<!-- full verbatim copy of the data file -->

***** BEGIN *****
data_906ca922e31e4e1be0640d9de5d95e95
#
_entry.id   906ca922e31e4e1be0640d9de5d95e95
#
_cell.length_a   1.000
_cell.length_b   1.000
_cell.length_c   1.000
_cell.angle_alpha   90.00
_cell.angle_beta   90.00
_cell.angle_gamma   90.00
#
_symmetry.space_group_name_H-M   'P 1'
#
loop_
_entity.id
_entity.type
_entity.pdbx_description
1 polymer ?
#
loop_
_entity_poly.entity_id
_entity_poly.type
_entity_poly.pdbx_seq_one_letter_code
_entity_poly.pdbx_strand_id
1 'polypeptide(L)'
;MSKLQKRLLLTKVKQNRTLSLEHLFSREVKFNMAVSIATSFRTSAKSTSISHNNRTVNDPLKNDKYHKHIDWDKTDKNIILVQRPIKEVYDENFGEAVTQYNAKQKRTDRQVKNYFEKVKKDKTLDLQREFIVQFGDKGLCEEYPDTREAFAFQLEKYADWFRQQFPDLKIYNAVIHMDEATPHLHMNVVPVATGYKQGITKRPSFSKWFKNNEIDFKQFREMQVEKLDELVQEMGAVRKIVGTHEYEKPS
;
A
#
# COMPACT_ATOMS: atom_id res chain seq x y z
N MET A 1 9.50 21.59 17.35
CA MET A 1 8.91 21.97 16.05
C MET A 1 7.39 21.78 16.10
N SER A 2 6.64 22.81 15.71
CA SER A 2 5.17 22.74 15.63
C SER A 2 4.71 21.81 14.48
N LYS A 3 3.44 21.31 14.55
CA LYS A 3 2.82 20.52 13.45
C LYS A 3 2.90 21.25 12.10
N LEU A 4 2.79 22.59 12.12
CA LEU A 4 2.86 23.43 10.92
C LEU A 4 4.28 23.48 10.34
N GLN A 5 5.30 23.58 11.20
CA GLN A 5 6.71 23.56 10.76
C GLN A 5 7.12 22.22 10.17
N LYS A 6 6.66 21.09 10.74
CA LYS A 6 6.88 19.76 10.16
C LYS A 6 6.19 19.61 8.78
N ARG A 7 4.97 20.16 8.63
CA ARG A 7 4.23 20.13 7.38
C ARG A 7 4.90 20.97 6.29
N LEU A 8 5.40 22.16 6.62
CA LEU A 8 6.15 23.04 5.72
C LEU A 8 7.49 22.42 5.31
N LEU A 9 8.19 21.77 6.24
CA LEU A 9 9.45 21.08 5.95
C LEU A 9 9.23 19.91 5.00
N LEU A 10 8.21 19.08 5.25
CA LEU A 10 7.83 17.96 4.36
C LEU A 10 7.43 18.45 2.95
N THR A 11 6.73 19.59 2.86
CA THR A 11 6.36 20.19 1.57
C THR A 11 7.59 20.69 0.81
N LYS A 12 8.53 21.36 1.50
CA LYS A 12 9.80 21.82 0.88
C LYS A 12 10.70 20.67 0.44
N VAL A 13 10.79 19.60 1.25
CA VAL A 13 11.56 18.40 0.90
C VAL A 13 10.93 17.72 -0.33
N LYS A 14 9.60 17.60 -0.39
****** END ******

data_906ca922e31e4e1be0640d9de5d95e95
#
_entry.id   906ca922e31e4e1be0640d9de5d95e95
#
_cell.length_a   1.000
_cell.length_b   1.000
_cell.length_c   1.000
_cell.angle_alpha   90.00
_cell.angle_beta   90.00
_cell.angle_gamma   90.00
#
_symmetry.space_group_name_H-M   'P 1'
#
loop_
_entity.id
_entity.type
_entity.pdbx_description
1 polymer ?
#
loop_
_entity_poly.entity_id
_entity_poly.type
_entity_poly.pdbx_seq_one_letter_code
_entity_poly.pdbx_strand_id
1 'polypeptide(L)'
;MSKLQKRLLLTKVKQNRTLSLEHLFSREVKFNMAVSIATSFRTSAKSTSISHNNRTVNDPLKNDKYHKHIDWDKTDKNIILVQRPIKEVYDENFGEAVTQYNAKQKRTDRQVKNYFEKVKKDKTLDLQREFIVQFGDKGLCEEYPDTREAFAFQLEKYADWFRQQFPDLKIYNAVIHMDEATPHLHMNVVPVATGYKQGITKRPSFSKWFKNNEIDFKQFREMQVEKLDELVQEMGAVRKIVGTHEYEKPS
;
A
#
# COMPACT_ATOMS: atom_id res chain seq x y z
N MET A 1 9.50 21.59 17.35
CA MET A 1 8.91 21.97 16.05
C MET A 1 7.39 21.78 16.10
N SER A 2 6.64 22.81 15.71
CA SER A 2 5.17 22.74 15.63
C SER A 2 4.71 21.81 14.48
N LYS A 3 3.44 21.31 14.55
CA LYS A 3 2.82 20.52 13.45
C LYS A 3 2.90 21.25 12.10
N LEU A 4 2.79 22.59 12.12
CA LEU A 4 2.86 23.43 10.92
C LEU A 4 4.28 23.48 10.34
N GLN A 5 5.30 23.58 11.20
CA GLN A 5 6.71 23.56 10.76
C GLN A 5 7.12 22.22 10.17
N LYS A 6 6.66 21.09 10.74
CA LYS A 6 6.88 19.76 10.16
C LYS A 6 6.19 19.61 8.78
N ARG A 7 4.97 20.16 8.63
CA ARG A 7 4.23 20.13 7.38
C ARG A 7 4.90 20.97 6.29
N LEU A 8 5.40 22.16 6.62
CA LEU A 8 6.15 23.04 5.72
C LEU A 8 7.49 22.42 5.31
N LEU A 9 8.19 21.77 6.24
CA LEU A 9 9.45 21.08 5.95
C LEU A 9 9.23 19.91 5.00
N LEU A 10 8.21 19.08 5.25
CA LEU A 10 7.83 17.96 4.36
C LEU A 10 7.43 18.45 2.95
N THR A 11 6.73 19.59 2.86
CA THR A 11 6.36 20.19 1.57
C THR A 11 7.59 20.69 0.81
N LYS A 12 8.53 21.36 1.50
CA LYS A 12 9.80 21.82 0.88
C LYS A 12 10.70 20.67 0.44
N VAL A 13 10.79 19.60 1.25
CA VAL A 13 11.56 18.40 0.90
C VAL A 13 10.93 17.72 -0.33
N LYS A 14 9.60 17.60 -0.39